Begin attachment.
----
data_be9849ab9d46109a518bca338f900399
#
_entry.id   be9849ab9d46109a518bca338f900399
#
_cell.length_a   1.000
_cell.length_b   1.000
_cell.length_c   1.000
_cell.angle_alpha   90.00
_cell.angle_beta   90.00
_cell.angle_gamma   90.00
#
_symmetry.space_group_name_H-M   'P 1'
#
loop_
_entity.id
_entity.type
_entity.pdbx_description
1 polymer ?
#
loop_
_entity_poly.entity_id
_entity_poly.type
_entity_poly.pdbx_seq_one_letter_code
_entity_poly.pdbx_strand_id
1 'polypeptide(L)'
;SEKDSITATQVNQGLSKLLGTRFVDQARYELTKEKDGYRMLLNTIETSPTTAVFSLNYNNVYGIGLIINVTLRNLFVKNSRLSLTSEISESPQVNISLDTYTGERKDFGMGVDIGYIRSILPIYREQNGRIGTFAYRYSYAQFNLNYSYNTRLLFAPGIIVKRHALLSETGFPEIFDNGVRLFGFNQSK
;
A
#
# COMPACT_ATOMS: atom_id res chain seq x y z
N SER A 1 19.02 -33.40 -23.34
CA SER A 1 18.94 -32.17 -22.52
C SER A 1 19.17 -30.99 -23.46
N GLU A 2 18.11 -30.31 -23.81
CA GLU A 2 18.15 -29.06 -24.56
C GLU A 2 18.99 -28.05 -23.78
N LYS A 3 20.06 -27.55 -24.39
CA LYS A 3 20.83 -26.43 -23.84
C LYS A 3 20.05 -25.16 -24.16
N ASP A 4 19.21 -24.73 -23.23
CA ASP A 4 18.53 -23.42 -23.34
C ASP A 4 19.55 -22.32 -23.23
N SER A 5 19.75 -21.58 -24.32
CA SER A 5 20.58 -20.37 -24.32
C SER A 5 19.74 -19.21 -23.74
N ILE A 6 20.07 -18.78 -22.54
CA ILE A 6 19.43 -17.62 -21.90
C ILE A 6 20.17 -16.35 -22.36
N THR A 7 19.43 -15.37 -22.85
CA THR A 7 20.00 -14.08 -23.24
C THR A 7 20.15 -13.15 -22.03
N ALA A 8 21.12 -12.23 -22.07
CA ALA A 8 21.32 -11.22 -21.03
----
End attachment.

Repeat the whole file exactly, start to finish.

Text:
data_be9849ab9d46109a518bca338f900399
#
_entry.id   be9849ab9d46109a518bca338f900399
#
_cell.length_a   1.000
_cell.length_b   1.000
_cell.length_c   1.000
_cell.angle_alpha   90.00
_cell.angle_beta   90.00
_cell.angle_gamma   90.00
#
_symmetry.space_group_name_H-M   'P 1'
#
loop_
_entity.id
_entity.type
_entity.pdbx_description
1 polymer ?
#
loop_
_entity_poly.entity_id
_entity_poly.type
_entity_poly.pdbx_seq_one_letter_code
_entity_poly.pdbx_strand_id
1 'polypeptide(L)'
;SEKDSITATQVNQGLSKLLGTRFVDQARYELTKEKDGYRMLLNTIETSPTTAVFSLNYNNVYGIGLIINVTLRNLFVKNSRLSLTSEISESPQVNISLDTYTGERKDFGMGVDIGYIRSILPIYREQNGRIGTFAYRYSYAQFNLNYSYNTRLLFAPGIIVKRHALLSETGFPEIFDNGVRLFGFNQSK
;
A
#
# COMPACT_ATOMS: atom_id res chain seq x y z
N SER A 1 19.02 -33.40 -23.34
CA SER A 1 18.94 -32.17 -22.52
C SER A 1 19.17 -30.99 -23.46
N GLU A 2 18.11 -30.31 -23.81
CA GLU A 2 18.15 -29.06 -24.56
C GLU A 2 18.99 -28.05 -23.78
N LYS A 3 20.06 -27.55 -24.39
CA LYS A 3 20.83 -26.43 -23.84
C LYS A 3 20.05 -25.16 -24.16
N ASP A 4 19.21 -24.73 -23.23
CA ASP A 4 18.53 -23.42 -23.34
C ASP A 4 19.55 -22.32 -23.23
N SER A 5 19.75 -21.58 -24.32
CA SER A 5 20.58 -20.37 -24.32
C SER A 5 19.74 -19.21 -23.74
N ILE A 6 20.07 -18.78 -22.54
CA ILE A 6 19.43 -17.62 -21.90
C ILE A 6 20.17 -16.35 -22.36
N THR A 7 19.43 -15.37 -22.85
CA THR A 7 20.00 -14.08 -23.24
C THR A 7 20.15 -13.15 -22.03
N ALA A 8 21.12 -12.23 -22.07
CA ALA A 8 21.32 -11.22 -21.03